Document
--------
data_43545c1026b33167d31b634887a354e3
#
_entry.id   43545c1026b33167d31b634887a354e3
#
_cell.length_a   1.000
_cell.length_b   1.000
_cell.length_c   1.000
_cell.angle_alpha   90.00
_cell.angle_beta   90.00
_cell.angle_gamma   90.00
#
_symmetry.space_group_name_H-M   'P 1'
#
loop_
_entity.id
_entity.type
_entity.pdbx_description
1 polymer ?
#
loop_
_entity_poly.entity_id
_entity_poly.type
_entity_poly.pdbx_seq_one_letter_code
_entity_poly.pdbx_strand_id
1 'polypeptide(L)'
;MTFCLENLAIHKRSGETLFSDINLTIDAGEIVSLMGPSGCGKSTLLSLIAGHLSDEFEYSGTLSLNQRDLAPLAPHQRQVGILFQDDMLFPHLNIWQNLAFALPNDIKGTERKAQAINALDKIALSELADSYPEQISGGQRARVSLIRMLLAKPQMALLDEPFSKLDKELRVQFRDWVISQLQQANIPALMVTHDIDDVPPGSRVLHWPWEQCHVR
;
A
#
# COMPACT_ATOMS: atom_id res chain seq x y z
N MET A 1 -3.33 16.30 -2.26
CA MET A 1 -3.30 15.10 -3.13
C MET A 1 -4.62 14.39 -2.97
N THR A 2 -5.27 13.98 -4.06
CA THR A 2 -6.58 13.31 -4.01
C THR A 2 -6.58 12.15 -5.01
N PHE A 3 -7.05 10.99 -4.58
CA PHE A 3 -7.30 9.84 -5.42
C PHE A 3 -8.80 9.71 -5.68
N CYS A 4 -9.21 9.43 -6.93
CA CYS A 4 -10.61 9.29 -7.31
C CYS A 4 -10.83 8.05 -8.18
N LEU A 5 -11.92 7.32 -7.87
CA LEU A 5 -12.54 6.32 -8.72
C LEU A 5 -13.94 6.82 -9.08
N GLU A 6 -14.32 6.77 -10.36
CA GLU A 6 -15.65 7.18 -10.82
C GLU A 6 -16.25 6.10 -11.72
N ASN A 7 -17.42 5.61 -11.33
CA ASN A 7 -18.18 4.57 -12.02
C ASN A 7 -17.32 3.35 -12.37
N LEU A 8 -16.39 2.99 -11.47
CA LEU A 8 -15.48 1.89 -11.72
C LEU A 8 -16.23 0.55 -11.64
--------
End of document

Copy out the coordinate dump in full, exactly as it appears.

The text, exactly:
data_43545c1026b33167d31b634887a354e3
#
_entry.id   43545c1026b33167d31b634887a354e3
#
_cell.length_a   1.000
_cell.length_b   1.000
_cell.length_c   1.000
_cell.angle_alpha   90.00
_cell.angle_beta   90.00
_cell.angle_gamma   90.00
#
_symmetry.space_group_name_H-M   'P 1'
#
loop_
_entity.id
_entity.type
_entity.pdbx_description
1 polymer ?
#
loop_
_entity_poly.entity_id
_entity_poly.type
_entity_poly.pdbx_seq_one_letter_code
_entity_poly.pdbx_strand_id
1 'polypeptide(L)'
;MTFCLENLAIHKRSGETLFSDINLTIDAGEIVSLMGPSGCGKSTLLSLIAGHLSDEFEYSGTLSLNQRDLAPLAPHQRQVGILFQDDMLFPHLNIWQNLAFALPNDIKGTERKAQAINALDKIALSELADSYPEQISGGQRARVSLIRMLLAKPQMALLDEPFSKLDKELRVQFRDWVISQLQQANIPALMVTHDIDDVPPGSRVLHWPWEQCHVR
;
A
#
# COMPACT_ATOMS: atom_id res chain seq x y z
N MET A 1 -3.33 16.30 -2.26
CA MET A 1 -3.30 15.10 -3.13
C MET A 1 -4.62 14.39 -2.97
N THR A 2 -5.27 13.98 -4.06
CA THR A 2 -6.58 13.31 -4.01
C THR A 2 -6.58 12.15 -5.01
N PHE A 3 -7.05 10.99 -4.58
CA PHE A 3 -7.30 9.84 -5.42
C PHE A 3 -8.80 9.71 -5.68
N CYS A 4 -9.21 9.43 -6.93
CA CYS A 4 -10.61 9.29 -7.31
C CYS A 4 -10.83 8.05 -8.18
N LEU A 5 -11.92 7.32 -7.87
CA LEU A 5 -12.54 6.32 -8.72
C LEU A 5 -13.94 6.82 -9.08
N GLU A 6 -14.32 6.77 -10.36
CA GLU A 6 -15.65 7.18 -10.82
C GLU A 6 -16.25 6.10 -11.72
N ASN A 7 -17.42 5.61 -11.33
CA ASN A 7 -18.18 4.57 -12.02
C ASN A 7 -17.32 3.35 -12.37
N LEU A 8 -16.39 2.99 -11.47
CA LEU A 8 -15.48 1.89 -11.72
C LEU A 8 -16.23 0.55 -11.64